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It's not a Zero-sum Game

Some times I'm amused to look at the list of all Debian Packages and just see what random sorts of stuff has entered the free software world. I was amused to find at least three implementations of Pascal (Free Pascal, P2c and GPC) two of which included GTK bindings and other modern libraries. There were two versions of Prolog, again at least one of which had SGML and GUI support. There seem to be countless Lisp and Scheme variants including some that are self-hosted.

Thanks to thedward, I also ran across Qemu. Now I can run i386 binaries.binaries on my PPc Debian box. Admittedly it has some issues, especially in the mode where it just emulates a single binary rather than an entire OS session. Apparently it is good enough to run Putty in Wine, or has been at some points in the past. Probably still a year away from prime time, but neat project anyway.

The thing that amazes me about all this is that people find the time to work on all this free software. I can understand lots of random projects that really don't have much functionality or don't seem to work. But the projects I've cited here all seem to have significant effort going into them--enough I'd consider using them in a production environment. I guess the main conclusion I draw from this is that market forces really aren't sufficient to explain how resources actually get allocated.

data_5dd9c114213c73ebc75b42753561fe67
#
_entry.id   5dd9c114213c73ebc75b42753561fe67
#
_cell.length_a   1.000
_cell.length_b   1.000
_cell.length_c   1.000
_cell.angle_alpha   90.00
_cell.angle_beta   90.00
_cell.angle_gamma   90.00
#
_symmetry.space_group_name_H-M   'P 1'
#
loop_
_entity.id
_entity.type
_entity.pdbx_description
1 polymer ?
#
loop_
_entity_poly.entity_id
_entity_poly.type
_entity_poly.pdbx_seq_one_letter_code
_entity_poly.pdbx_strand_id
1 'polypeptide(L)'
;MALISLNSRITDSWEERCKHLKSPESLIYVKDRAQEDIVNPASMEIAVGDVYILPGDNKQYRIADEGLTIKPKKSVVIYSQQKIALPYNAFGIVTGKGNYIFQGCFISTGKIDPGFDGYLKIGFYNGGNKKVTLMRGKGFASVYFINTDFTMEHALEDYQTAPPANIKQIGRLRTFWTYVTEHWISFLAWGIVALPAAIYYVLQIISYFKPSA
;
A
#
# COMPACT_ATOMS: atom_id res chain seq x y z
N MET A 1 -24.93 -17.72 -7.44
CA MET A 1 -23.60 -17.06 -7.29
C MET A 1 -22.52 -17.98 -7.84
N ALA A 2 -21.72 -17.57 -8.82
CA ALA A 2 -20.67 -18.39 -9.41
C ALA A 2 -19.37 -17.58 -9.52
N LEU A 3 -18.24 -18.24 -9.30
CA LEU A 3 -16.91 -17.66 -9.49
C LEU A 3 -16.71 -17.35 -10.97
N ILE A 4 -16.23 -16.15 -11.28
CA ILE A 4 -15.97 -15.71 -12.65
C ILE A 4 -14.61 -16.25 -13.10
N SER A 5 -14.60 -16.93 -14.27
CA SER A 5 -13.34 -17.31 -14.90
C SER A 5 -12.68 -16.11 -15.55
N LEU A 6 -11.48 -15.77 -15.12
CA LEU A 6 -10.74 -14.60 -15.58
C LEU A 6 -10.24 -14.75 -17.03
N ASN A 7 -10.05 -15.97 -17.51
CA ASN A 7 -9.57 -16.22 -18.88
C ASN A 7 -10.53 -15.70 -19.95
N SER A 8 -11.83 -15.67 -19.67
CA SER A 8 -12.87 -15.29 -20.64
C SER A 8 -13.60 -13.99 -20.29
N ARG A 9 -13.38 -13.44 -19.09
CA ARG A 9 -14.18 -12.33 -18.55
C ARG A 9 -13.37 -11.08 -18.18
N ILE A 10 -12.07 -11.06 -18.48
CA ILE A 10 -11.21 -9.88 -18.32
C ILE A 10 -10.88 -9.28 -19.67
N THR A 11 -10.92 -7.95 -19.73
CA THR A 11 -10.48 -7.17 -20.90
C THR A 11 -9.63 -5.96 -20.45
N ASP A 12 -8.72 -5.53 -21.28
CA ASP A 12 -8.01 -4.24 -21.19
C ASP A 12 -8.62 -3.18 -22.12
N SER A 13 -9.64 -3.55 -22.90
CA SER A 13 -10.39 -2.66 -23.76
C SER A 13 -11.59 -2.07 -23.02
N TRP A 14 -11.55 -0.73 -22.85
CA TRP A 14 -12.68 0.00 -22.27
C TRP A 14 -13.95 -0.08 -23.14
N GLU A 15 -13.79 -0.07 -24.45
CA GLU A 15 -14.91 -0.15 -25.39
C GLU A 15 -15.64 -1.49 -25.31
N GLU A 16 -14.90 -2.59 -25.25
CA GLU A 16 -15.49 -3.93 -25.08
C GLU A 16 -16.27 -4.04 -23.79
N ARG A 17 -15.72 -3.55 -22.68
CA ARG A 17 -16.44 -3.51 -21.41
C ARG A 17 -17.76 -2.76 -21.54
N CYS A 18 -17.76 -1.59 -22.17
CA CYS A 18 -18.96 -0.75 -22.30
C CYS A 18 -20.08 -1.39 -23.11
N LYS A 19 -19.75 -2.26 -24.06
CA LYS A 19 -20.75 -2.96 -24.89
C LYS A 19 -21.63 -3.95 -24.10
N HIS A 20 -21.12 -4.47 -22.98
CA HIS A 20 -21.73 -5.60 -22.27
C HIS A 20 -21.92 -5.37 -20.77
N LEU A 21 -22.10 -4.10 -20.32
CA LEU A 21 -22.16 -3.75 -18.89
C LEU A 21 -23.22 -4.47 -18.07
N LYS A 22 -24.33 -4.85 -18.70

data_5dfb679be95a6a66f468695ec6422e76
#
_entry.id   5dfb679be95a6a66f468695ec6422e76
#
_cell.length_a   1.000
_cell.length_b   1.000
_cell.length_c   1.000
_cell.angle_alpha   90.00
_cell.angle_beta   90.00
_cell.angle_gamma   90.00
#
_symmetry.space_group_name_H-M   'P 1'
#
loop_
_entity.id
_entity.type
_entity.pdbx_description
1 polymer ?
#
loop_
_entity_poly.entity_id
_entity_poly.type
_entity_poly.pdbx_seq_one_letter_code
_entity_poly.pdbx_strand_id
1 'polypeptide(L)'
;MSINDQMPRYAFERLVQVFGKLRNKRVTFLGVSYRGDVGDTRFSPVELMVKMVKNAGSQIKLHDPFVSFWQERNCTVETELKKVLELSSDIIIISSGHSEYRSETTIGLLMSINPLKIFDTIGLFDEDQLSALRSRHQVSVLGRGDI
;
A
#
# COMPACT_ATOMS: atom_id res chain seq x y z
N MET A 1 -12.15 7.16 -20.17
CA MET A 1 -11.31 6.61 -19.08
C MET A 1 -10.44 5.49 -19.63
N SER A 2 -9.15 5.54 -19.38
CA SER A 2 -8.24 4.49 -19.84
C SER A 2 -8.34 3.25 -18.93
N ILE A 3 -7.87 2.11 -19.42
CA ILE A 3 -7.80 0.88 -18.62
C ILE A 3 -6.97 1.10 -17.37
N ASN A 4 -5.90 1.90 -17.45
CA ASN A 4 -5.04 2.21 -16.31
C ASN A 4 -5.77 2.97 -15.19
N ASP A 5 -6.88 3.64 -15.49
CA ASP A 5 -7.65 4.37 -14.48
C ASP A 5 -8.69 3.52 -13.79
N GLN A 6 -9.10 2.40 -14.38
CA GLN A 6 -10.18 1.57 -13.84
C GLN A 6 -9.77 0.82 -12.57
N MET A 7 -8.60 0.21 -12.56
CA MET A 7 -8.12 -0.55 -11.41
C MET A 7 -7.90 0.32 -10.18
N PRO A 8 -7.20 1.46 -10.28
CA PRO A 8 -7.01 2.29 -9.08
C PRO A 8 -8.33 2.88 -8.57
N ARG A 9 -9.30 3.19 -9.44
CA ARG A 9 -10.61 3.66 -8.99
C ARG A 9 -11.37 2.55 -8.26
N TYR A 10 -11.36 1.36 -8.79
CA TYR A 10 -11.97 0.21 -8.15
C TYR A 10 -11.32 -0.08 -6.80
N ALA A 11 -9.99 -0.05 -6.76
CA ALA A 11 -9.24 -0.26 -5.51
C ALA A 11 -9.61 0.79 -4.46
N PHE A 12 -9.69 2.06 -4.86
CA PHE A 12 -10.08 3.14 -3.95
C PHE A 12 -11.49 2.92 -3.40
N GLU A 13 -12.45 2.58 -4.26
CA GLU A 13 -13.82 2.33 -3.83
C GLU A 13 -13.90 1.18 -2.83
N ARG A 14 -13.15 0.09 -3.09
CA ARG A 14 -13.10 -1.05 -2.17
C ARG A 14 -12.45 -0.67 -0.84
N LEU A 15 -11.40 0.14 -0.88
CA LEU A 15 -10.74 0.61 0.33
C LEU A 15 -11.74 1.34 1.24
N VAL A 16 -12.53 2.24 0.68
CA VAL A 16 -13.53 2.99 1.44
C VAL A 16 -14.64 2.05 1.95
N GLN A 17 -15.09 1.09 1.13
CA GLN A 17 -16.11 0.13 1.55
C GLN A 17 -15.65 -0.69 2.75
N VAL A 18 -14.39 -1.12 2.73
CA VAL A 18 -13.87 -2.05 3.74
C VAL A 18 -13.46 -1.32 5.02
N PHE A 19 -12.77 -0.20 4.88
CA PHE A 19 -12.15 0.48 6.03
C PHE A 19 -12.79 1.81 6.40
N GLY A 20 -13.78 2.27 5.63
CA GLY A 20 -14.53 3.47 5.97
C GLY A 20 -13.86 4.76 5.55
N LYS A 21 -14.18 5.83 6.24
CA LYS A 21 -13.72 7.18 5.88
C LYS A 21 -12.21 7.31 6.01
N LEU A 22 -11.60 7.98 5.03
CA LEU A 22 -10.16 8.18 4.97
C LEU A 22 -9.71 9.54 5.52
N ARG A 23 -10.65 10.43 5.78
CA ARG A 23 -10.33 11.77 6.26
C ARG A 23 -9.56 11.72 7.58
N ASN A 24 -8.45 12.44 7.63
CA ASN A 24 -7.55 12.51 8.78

What are you defining as your market?
I think this is true for most of the the markets people might mean when discussing software development.

I think if you get a broad enough definition of market that you are talking about the allocation of all resources, then yes it is within the market, but I suspect we don't have a good understanding of why people spend time on what they do.

I suspect that in some cases these people are getting paid for there work. If that's true then it suggests that we actually have a fair bit to learn about economics and what business models work.